The Lost Continent: Atlantis (Updated Page) - The idea of a lost, but highly advanced civilization has captured the interest of people for centuries. Perhaps the most compelling of these tales is the story of Atlantis. The story appears again and again in books, television shows and movies. Where did the story originate and is any of it true? >Full Story
Chapter Six of Arthur Conan Doyle's The Lost World - Follow the expedition members in our graphic novel as they find themselves caught in a bizarre war between ape and man. >Full Story
Ask the Curator:
Floating Cannonballs - A person in a cannon-ball position (arms and legs tucked in a circle) will sink to the bottom of a swimming pool, but will float effortlessly back to the top when she extends her arms and legs in a vertical position. Are you aware of any objects (the heavier, the better) I can use in an experiment to demonstrate that an object in one position will sink in water, but by merely changing its position (not adding any air), will float back to the top? - Anonymous
I wish I could help you, but the problem is that the position of an object doesn't change its buoyancy. Buoyancy is controlled by the density (that is the mass and volume it takes up) of the object. If the object has a higher density than water, it sinks. If it has a lower density, it floats. These states are called positive and negative buoyancy.
The human body is mostly H2O so it has a density very close to that of water. The amount of air in your lungs usually is enough to tip the balance to above or below. If you cannonball into a pool with your lungs full of air, the initial momentum of the fall will carry to the bottom, but as long as you don't exhale you will rise back up whether you spread your limbs out or not. Usually people like to come back up to the surface face first, however, so they can breath, so they manipulate their arms and legs to bring them up in that position. If you remained in the cannonball orientation you would float back up, but you'd find yourself with your back out of the water and your face below because in that position your lungs, which are filled with air, would be closest to the surface. This position would be very similar to the "dead man's float" or "survival float."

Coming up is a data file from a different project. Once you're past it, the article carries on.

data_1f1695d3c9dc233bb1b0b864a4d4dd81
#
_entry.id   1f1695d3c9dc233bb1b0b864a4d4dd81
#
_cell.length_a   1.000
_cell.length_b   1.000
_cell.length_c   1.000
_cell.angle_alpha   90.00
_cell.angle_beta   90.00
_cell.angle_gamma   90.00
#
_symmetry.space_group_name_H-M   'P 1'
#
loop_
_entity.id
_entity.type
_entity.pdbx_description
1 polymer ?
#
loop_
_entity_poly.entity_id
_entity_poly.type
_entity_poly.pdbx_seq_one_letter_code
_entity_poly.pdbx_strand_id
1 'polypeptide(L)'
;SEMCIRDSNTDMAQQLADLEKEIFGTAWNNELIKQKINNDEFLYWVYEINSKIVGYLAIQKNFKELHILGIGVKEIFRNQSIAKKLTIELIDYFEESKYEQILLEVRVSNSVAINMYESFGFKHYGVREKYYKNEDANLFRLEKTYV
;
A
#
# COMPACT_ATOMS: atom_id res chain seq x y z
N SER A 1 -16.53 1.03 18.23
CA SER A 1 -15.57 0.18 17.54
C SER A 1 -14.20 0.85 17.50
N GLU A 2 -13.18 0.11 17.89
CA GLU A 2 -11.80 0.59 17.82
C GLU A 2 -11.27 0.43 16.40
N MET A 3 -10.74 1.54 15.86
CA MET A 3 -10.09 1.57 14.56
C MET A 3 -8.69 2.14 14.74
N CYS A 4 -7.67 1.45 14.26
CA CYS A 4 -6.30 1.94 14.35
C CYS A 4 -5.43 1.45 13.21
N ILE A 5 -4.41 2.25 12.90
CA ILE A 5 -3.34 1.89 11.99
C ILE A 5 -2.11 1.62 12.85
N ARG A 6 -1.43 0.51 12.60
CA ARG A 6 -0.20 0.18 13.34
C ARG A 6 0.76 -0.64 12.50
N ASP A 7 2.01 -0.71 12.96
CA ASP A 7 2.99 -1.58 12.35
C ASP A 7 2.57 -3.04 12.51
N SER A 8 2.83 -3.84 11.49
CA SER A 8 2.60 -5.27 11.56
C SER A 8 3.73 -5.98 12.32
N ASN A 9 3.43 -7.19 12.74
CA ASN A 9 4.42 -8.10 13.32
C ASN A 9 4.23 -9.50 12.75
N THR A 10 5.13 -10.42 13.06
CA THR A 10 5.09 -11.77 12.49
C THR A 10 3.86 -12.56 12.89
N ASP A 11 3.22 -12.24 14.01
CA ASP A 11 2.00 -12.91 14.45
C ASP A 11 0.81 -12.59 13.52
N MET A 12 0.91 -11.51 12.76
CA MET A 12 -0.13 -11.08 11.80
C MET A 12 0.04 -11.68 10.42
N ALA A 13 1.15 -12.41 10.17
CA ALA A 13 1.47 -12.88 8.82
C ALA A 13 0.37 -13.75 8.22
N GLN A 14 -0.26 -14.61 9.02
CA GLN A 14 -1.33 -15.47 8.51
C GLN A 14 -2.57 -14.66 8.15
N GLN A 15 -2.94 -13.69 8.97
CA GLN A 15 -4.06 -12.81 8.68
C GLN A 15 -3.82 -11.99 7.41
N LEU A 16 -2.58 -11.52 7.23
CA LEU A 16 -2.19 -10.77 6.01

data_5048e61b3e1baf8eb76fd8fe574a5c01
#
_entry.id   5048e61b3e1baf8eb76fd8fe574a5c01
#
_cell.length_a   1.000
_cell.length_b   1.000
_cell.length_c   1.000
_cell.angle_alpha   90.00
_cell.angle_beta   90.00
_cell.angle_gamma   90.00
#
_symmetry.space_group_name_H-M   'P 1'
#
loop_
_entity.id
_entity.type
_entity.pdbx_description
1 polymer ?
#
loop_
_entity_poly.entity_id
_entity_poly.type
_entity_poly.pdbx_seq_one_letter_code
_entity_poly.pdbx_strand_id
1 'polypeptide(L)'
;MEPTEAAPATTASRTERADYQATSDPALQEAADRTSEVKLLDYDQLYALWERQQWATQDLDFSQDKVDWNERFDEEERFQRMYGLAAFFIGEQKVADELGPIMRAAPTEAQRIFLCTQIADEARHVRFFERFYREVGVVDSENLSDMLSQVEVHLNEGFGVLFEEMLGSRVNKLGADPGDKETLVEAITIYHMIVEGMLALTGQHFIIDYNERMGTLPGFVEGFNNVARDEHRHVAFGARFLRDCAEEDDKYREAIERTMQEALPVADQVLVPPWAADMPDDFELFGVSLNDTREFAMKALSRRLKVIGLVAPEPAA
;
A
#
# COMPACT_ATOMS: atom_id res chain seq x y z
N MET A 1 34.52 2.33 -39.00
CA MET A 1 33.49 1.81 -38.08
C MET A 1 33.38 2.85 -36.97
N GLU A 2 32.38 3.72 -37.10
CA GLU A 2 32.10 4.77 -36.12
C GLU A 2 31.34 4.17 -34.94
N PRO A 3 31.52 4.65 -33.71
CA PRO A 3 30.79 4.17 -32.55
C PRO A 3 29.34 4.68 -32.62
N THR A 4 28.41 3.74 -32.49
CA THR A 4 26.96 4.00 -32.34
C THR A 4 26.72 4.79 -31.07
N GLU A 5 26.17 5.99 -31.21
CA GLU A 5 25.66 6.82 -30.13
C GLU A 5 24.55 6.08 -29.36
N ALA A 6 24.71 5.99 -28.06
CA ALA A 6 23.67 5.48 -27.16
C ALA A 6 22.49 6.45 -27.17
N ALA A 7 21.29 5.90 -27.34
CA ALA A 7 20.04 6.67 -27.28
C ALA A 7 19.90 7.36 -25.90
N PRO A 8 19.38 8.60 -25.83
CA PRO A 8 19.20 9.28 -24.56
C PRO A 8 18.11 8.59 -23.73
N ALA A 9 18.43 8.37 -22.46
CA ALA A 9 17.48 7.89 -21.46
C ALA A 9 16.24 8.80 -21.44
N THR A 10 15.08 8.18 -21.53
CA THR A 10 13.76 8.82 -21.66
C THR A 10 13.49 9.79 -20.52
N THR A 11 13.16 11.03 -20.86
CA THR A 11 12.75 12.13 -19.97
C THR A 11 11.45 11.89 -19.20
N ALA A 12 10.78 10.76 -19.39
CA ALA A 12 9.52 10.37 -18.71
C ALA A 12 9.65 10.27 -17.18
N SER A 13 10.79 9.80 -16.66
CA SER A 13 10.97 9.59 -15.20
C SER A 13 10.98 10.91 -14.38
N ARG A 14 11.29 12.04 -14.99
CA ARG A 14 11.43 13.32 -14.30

One might try to argue that in the case of an opened topped container, like a boat, position does matter. Obviously a boat if turned on its side will take on water until it sinks. As the water pours into the boat, however, it is displacing, or removing, the air making the boat denser. When enough water is displaced the total boat would have a density greater than water and would sink. This would be the same as pushing the air out of your lungs which would give your body negative buoyancy so you would sink.
Nessie's Less Famous Cousin - Loch Ness isn't the only Scottish lake with a monster. On April 3rd, 1971, Ewen Gillies, a local resident, spotted a strange creature at Loch Morar located about seventy miles to the southwest of Loch Ness. The creature was a half mile distance and appeared to be about thirty feet long with a neck sticking out of the water three or four feet. The animal appeared to have black shiny skin with two or three humps and moved over the water with an up and down motion. Gillies attempted to take to take pictures, but they did not turn out. Reports of the Loch Morar monster , nick-named Morag, has a history running back into the 19th century.
In the Sky:
3-D Saturn - If you have a telescope this might be an ideal time to take a look at the planet Saturn. In early April, Saturn's rings are tipped 20 degrees from edge-on, giving you an extremely good view that won't be duplicated for many years. Because of the Earths position relative to Saturn, sunlight will be striking it from a side angle causing the planet to cast a shadow on its rings giving them a 3-D effect. During the first few weeks of this month Saturn can be found high in the SSE sky.